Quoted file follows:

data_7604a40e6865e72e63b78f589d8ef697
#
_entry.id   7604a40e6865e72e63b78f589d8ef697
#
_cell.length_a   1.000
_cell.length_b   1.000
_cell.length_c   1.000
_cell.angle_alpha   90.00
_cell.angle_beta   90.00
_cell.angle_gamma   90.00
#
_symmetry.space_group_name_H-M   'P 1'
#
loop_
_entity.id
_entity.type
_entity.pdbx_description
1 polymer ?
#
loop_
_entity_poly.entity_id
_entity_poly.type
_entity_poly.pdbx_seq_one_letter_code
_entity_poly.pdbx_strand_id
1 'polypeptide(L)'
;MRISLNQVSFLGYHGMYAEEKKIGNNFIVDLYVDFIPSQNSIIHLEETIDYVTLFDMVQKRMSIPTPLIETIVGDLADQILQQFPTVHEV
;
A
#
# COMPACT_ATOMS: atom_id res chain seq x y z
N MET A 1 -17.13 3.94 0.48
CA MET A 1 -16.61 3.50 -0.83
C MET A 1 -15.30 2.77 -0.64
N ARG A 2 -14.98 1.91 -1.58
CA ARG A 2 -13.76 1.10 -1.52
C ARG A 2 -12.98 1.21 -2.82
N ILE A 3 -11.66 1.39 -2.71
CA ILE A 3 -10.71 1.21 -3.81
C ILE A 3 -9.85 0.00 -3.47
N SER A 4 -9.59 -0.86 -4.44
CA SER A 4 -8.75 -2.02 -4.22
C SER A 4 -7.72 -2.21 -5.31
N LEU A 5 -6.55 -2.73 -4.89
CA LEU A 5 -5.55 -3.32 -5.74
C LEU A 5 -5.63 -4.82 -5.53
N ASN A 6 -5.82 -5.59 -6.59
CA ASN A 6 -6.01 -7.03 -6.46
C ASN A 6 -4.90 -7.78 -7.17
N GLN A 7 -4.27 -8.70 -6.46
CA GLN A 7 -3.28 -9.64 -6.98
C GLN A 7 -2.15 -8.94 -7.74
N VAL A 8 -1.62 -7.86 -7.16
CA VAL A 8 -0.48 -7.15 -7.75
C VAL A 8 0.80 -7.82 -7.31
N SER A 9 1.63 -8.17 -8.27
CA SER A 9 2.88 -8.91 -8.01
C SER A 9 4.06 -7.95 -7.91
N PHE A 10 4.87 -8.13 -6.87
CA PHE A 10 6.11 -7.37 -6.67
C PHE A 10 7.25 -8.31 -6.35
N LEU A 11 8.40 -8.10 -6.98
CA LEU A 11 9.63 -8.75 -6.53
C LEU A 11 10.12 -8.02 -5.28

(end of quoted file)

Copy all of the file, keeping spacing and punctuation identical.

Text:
data_7604a40e6865e72e63b78f589d8ef697
#
_entry.id   7604a40e6865e72e63b78f589d8ef697
#
_cell.length_a   1.000
_cell.length_b   1.000
_cell.length_c   1.000
_cell.angle_alpha   90.00
_cell.angle_beta   90.00
_cell.angle_gamma   90.00
#
_symmetry.space_group_name_H-M   'P 1'
#
loop_
_entity.id
_entity.type
_entity.pdbx_description
1 polymer ?
#
loop_
_entity_poly.entity_id
_entity_poly.type
_entity_poly.pdbx_seq_one_letter_code
_entity_poly.pdbx_strand_id
1 'polypeptide(L)'
;MRISLNQVSFLGYHGMYAEEKKIGNNFIVDLYVDFIPSQNSIIHLEETIDYVTLFDMVQKRMSIPTPLIETIVGDLADQILQQFPTVHEV
;
A
#
# COMPACT_ATOMS: atom_id res chain seq x y z
N MET A 1 -17.13 3.94 0.48
CA MET A 1 -16.61 3.50 -0.83
C MET A 1 -15.30 2.77 -0.64
N ARG A 2 -14.98 1.91 -1.58
CA ARG A 2 -13.76 1.10 -1.52
C ARG A 2 -12.98 1.21 -2.82
N ILE A 3 -11.66 1.39 -2.71
CA ILE A 3 -10.71 1.21 -3.81
C ILE A 3 -9.85 0.00 -3.47
N SER A 4 -9.59 -0.86 -4.44
CA SER A 4 -8.75 -2.02 -4.22
C SER A 4 -7.72 -2.21 -5.31
N LEU A 5 -6.55 -2.73 -4.89
CA LEU A 5 -5.55 -3.32 -5.74
C LEU A 5 -5.63 -4.82 -5.53
N ASN A 6 -5.82 -5.59 -6.59
CA ASN A 6 -6.01 -7.03 -6.46
C ASN A 6 -4.90 -7.78 -7.17
N GLN A 7 -4.27 -8.70 -6.46
CA GLN A 7 -3.28 -9.64 -6.98
C GLN A 7 -2.15 -8.94 -7.74
N VAL A 8 -1.62 -7.86 -7.16
CA VAL A 8 -0.48 -7.15 -7.75
C VAL A 8 0.80 -7.82 -7.31
N SER A 9 1.63 -8.17 -8.27
CA SER A 9 2.88 -8.91 -8.01
C SER A 9 4.06 -7.95 -7.91
N PHE A 10 4.87 -8.13 -6.87
CA PHE A 10 6.11 -7.37 -6.67
C PHE A 10 7.25 -8.31 -6.35
N LEU A 11 8.40 -8.10 -6.98
CA LEU A 11 9.63 -8.75 -6.53
C LEU A 11 10.12 -8.02 -5.28